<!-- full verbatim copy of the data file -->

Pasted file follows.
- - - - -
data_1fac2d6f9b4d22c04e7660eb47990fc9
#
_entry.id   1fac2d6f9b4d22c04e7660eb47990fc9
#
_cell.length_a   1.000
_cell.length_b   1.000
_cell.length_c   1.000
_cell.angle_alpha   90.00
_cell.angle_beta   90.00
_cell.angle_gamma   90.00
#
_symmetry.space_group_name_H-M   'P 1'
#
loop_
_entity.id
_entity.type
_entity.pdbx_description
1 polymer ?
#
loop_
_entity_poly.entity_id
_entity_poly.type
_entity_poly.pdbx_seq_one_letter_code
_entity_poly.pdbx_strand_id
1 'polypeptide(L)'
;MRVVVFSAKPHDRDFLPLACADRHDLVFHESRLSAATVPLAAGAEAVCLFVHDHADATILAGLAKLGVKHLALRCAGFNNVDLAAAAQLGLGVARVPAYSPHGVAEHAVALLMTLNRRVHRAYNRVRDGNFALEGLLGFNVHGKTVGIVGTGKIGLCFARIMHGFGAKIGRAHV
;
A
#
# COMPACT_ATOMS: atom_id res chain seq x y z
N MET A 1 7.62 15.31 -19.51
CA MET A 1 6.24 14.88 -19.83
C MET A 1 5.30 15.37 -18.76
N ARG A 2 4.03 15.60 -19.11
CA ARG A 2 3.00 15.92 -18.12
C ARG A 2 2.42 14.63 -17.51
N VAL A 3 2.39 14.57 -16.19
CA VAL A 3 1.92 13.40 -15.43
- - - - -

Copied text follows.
data_1fac2d6f9b4d22c04e7660eb47990fc9
#
_entry.id   1fac2d6f9b4d22c04e7660eb47990fc9
#
_cell.length_a   1.000
_cell.length_b   1.000
_cell.length_c   1.000
_cell.angle_alpha   90.00
_cell.angle_beta   90.00
_cell.angle_gamma   90.00
#
_symmetry.space_group_name_H-M   'P 1'
#
loop_
_entity.id
_entity.type
_entity.pdbx_description
1 polymer ?
#
loop_
_entity_poly.entity_id
_entity_poly.type
_entity_poly.pdbx_seq_one_letter_code
_entity_poly.pdbx_strand_id
1 'polypeptide(L)'
;MRVVVFSAKPHDRDFLPLACADRHDLVFHESRLSAATVPLAAGAEAVCLFVHDHADATILAGLAKLGVKHLALRCAGFNNVDLAAAAQLGLGVARVPAYSPHGVAEHAVALLMTLNRRVHRAYNRVRDGNFALEGLLGFNVHGKTVGIVGTGKIGLCFARIMHGFGAKIGRAHV
;
A
#
# COMPACT_ATOMS: atom_id res chain seq x y z
N MET A 1 7.62 15.31 -19.51
CA MET A 1 6.24 14.88 -19.83
C MET A 1 5.30 15.37 -18.76
N ARG A 2 4.03 15.60 -19.11
CA ARG A 2 3.00 15.92 -18.12
C ARG A 2 2.42 14.63 -17.51
N VAL A 3 2.39 14.57 -16.19
CA VAL A 3 1.92 13.40 -15.43